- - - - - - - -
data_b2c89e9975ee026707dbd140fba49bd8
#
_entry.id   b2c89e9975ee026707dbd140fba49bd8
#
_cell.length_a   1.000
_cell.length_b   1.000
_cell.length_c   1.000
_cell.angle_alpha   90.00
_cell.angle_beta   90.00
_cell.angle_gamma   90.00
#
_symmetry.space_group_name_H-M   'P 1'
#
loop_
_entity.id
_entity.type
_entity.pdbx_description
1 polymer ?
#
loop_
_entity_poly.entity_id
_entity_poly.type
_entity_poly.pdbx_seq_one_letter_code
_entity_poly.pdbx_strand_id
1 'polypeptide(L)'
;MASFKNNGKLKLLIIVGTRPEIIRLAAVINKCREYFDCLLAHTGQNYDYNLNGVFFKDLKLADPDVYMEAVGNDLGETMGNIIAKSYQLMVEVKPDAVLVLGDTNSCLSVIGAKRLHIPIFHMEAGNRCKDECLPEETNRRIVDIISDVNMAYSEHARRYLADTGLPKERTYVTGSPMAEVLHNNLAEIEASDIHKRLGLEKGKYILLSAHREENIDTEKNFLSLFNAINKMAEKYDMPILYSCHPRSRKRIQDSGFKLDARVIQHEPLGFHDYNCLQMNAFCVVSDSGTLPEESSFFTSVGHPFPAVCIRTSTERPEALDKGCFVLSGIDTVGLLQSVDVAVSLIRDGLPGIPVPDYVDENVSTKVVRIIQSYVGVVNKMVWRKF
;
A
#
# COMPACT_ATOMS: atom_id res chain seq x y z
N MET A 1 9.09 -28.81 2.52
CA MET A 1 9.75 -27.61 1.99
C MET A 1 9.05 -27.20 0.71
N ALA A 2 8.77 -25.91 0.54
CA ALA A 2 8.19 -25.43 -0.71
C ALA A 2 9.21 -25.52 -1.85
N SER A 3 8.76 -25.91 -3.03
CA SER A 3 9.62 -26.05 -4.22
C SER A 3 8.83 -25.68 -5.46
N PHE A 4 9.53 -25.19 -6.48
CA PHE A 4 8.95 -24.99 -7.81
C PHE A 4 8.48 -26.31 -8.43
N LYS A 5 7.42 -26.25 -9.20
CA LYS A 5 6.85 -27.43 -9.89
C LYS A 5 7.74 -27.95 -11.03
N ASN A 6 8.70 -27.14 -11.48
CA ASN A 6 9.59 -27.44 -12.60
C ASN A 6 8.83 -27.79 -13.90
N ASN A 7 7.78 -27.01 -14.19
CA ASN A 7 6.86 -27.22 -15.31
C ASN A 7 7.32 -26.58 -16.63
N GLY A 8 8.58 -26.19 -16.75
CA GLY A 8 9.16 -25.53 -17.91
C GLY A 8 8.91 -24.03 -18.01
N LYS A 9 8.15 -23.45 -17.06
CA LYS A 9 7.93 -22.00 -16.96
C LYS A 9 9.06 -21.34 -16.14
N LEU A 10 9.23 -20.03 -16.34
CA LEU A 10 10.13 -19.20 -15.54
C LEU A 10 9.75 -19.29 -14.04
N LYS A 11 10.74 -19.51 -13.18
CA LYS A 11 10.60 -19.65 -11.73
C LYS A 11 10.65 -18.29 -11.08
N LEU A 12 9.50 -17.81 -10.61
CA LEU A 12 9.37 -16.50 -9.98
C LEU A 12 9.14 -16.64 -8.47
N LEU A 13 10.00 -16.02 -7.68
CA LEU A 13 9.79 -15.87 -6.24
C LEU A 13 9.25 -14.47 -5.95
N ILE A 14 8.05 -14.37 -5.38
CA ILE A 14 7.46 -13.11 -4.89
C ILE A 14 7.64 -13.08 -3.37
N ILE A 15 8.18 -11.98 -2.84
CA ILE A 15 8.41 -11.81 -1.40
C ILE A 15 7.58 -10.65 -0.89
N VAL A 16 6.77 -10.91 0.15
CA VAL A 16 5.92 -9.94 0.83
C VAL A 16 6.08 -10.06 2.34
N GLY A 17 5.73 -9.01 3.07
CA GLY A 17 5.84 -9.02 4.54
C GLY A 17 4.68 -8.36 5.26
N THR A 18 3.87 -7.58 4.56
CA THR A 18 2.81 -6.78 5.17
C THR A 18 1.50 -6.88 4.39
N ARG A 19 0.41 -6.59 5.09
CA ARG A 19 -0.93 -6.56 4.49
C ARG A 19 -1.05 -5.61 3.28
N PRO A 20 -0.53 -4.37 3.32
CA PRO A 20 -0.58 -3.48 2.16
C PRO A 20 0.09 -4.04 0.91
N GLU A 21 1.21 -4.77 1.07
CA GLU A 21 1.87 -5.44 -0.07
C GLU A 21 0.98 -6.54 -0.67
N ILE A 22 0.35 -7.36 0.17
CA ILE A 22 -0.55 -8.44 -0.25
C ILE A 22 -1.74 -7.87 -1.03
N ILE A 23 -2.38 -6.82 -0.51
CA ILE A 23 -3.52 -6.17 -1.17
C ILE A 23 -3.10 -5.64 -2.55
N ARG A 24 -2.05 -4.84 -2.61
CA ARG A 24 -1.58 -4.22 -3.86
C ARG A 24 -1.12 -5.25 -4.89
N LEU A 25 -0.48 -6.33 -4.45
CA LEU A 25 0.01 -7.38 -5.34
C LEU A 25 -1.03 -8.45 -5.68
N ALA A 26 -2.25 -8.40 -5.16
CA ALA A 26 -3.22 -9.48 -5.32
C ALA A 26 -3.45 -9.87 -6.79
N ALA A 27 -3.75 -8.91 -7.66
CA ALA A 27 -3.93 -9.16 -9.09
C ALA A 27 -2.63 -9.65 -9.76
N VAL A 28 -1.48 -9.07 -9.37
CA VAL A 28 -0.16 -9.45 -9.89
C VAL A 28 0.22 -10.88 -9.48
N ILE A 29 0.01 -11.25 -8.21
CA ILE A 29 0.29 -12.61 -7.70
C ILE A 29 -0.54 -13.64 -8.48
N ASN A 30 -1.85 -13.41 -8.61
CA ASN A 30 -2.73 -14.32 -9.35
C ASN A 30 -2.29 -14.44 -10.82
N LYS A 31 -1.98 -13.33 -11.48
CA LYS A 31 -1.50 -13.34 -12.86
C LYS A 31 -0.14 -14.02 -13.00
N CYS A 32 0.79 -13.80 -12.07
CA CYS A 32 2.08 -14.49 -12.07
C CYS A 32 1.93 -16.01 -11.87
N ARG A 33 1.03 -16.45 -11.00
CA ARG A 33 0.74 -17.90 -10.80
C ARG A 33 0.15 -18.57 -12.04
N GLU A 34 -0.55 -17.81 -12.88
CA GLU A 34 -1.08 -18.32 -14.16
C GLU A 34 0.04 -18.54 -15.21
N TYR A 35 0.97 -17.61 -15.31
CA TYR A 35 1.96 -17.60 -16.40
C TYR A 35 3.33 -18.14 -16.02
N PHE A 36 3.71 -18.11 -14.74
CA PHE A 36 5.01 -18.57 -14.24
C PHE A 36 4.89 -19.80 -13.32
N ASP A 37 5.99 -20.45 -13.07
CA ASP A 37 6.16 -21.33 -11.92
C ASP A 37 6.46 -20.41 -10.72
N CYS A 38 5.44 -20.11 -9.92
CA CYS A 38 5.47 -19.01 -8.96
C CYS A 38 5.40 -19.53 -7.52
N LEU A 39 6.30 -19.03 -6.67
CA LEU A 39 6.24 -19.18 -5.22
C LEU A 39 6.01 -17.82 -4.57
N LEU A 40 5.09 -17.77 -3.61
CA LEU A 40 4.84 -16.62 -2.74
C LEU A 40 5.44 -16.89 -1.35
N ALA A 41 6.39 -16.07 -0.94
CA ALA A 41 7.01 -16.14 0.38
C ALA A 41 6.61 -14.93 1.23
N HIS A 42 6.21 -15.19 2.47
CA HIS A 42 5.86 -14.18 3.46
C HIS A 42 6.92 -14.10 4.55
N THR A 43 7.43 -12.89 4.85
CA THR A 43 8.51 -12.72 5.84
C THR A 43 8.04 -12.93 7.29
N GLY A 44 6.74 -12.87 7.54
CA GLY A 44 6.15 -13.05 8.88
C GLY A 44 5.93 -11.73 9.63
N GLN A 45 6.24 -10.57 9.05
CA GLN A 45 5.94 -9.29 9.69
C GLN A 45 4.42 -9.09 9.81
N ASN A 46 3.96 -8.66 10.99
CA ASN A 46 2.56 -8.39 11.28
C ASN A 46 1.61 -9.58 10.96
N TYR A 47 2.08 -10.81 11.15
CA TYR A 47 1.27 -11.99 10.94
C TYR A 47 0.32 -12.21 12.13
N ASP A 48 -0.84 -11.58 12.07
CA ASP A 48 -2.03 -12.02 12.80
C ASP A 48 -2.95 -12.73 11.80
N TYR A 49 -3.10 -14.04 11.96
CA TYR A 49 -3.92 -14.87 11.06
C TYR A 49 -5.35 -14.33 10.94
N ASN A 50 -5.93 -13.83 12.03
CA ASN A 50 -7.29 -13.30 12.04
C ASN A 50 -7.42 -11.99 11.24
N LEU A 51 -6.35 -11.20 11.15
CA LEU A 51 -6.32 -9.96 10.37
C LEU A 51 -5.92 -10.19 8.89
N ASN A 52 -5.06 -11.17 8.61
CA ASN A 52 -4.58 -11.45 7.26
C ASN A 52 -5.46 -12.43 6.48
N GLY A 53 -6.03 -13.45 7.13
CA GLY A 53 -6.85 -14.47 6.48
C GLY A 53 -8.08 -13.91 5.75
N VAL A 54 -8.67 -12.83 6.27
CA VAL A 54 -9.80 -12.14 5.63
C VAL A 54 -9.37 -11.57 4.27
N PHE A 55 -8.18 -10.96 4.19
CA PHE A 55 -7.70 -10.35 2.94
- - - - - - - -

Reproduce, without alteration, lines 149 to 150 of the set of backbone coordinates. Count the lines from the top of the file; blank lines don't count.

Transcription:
CA LEU A 40 4.84 -16.62 -2.74
C LEU A 40 5.44 -16.89 -1.35